Yes exactly. She knew when I was coming into town, and she told all of them, "There's a guy from the government coming out here, and we're gonna really do a job on his butt when we get him in here. We're gonna expose this bird."




Will Reed


 [Full Interview] [Topic Top]

Was there ever a time where you were used as a scapegoat for one of the parties?

Answer:
Very seldom. I wouldn't allow it. Now there were times when I was willing to be the scapegoat. There were times, not just me, but there were times within CRS, when we had allowed ourselves to be the scapegoats for certain things that happened. It wasn't just my situation, but us mediators all over the country, sometimes we foresaw that it was best to have people put the blame on us about a certain thing. And so regional directors like Salem, Bob Lamb, Ozell Sutton, and Ed O'Connell, wrote that into the scenario. After we discussed strategy with the regional director, they might say, "Let them blame us for that." And that's the way that went. You listened to your director, and your director would make sound determination that, "Hey, we're going to be used like this. We're going to allow this to happen." It all depended on the situation. Like in Wounded Knee, there were certain things that happened that we were blamed for. We were blamed for babysitting the Indians. We were blamed by the law enforcement and stuff like that for being babysitters and things like that. Meaning that you wanted to try to keep people from coming in and kicking their butts.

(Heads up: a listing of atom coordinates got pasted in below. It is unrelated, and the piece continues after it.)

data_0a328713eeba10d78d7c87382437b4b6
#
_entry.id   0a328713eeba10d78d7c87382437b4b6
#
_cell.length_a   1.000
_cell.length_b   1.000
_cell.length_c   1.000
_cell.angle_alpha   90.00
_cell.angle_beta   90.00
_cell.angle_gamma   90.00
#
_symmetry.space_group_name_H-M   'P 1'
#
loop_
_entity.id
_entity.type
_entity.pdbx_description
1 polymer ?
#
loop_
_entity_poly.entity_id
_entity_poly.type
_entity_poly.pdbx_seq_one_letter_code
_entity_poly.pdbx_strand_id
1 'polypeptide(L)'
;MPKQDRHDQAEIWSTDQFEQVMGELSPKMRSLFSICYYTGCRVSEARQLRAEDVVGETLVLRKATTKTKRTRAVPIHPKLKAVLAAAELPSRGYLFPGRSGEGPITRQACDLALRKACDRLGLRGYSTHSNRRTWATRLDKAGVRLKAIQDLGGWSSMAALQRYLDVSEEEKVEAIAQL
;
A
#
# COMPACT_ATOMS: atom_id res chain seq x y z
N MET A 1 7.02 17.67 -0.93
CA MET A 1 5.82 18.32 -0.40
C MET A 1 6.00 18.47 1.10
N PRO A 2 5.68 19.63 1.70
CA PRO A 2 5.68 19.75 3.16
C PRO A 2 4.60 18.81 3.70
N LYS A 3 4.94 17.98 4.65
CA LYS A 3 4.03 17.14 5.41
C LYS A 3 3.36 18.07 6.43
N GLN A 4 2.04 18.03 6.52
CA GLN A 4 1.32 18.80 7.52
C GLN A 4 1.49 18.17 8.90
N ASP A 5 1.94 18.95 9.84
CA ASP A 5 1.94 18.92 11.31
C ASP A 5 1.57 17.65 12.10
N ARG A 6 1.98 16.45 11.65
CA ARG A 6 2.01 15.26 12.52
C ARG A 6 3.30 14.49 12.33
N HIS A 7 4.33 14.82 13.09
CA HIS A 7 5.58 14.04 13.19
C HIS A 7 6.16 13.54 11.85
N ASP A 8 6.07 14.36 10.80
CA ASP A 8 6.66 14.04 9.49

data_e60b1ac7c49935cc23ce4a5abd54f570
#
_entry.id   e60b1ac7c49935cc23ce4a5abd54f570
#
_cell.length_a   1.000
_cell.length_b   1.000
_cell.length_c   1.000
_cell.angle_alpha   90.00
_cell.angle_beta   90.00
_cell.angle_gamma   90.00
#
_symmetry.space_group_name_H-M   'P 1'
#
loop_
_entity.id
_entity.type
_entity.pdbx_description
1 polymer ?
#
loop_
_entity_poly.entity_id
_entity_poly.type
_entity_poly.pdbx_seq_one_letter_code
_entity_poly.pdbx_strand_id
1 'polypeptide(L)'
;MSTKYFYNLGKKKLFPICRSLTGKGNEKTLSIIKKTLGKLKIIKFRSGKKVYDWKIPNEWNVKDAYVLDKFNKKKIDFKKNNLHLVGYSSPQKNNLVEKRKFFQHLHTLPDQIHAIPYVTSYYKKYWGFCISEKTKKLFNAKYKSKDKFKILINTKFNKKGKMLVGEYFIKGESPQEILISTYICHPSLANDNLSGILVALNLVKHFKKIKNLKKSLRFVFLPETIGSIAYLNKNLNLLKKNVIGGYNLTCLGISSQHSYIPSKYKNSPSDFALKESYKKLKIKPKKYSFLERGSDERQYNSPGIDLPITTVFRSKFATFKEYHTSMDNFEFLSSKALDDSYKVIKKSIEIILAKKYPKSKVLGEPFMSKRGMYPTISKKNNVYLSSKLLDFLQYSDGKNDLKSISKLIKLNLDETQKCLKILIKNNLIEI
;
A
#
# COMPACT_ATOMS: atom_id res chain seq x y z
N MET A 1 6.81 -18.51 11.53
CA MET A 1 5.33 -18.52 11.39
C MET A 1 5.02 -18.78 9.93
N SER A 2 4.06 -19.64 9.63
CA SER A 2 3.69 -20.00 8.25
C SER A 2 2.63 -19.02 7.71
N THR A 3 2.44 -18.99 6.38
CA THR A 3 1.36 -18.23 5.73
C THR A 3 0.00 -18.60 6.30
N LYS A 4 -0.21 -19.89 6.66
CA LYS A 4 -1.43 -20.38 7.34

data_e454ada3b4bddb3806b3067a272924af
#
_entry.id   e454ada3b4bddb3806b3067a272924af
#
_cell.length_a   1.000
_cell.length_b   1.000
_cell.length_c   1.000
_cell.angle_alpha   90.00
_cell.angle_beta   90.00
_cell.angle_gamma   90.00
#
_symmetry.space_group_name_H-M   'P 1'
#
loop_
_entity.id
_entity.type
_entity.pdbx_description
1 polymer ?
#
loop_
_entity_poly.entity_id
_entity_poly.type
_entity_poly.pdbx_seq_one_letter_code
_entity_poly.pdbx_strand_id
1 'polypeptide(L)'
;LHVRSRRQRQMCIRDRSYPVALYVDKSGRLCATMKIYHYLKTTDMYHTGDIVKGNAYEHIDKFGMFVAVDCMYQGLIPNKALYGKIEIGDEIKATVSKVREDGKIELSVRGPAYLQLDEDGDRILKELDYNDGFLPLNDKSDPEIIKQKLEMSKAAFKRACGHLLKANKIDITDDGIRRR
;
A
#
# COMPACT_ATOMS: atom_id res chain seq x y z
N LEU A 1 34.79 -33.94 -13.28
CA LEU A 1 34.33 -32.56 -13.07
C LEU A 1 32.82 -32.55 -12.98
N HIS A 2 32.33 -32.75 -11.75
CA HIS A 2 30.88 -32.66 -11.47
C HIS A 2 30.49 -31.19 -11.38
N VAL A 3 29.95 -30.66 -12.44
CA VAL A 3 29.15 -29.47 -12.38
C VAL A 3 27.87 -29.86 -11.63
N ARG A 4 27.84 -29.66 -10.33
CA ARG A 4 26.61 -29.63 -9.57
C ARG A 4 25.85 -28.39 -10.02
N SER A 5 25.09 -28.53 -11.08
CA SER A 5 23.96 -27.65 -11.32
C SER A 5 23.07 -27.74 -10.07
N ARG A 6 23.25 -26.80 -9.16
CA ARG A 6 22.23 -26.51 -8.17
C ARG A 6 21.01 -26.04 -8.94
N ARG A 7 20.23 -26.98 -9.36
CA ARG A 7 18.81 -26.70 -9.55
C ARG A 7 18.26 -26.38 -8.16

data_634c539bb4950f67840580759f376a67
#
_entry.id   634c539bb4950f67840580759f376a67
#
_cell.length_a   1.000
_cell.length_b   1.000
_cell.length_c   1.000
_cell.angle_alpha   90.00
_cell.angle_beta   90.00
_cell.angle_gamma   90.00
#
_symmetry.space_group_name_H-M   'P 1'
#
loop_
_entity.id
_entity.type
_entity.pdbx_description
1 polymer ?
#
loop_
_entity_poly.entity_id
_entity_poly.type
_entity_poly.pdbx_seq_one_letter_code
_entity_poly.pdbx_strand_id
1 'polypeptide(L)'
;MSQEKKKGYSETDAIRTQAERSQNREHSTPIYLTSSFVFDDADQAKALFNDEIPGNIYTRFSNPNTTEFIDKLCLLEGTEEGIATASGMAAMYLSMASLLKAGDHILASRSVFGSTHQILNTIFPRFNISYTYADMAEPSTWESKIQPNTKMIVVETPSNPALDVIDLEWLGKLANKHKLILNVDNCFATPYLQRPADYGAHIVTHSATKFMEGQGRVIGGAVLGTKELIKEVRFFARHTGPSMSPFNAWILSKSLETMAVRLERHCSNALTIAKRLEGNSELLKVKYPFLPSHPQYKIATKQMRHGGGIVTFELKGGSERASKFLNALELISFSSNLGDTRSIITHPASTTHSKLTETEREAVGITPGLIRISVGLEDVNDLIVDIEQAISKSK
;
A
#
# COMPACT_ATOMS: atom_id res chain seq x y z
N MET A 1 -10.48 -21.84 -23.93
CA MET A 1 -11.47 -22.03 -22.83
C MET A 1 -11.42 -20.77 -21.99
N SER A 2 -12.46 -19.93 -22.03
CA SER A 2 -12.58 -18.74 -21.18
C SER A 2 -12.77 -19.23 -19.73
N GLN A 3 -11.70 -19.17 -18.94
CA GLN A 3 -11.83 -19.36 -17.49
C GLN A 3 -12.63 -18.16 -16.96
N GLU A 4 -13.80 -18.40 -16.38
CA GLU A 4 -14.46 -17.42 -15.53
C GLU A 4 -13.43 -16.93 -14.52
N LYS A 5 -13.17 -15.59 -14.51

Nancy Ferrell


 [Full Interview] [Topic Top]

Question:
Were there any situations when you were used as a scapegoat, or were you ever used to help the other party save face?

Answer:
I think a lot of times that was part of the role, giving people an out. I have had many law enforcement people; chiefs, or sheriffs, say to their rank and file that Wallman from the justice department is making us do this. When in fact, the chief was interested in it, he wanted me to help implement, train, or do whatever, but he couldn't say that to his officers. At least he didn't think he could and I didn't care if he wanted to use me as a scapegoat. It's okay with me, he could save face. It wasn't the best way to do it, but it was a beginning, and I know that happened a lot.

Question:
How does that affect you long-term though? What if you try to go back into their community and all those police officers think, "Oh, this is the woman who made us...."

Answer: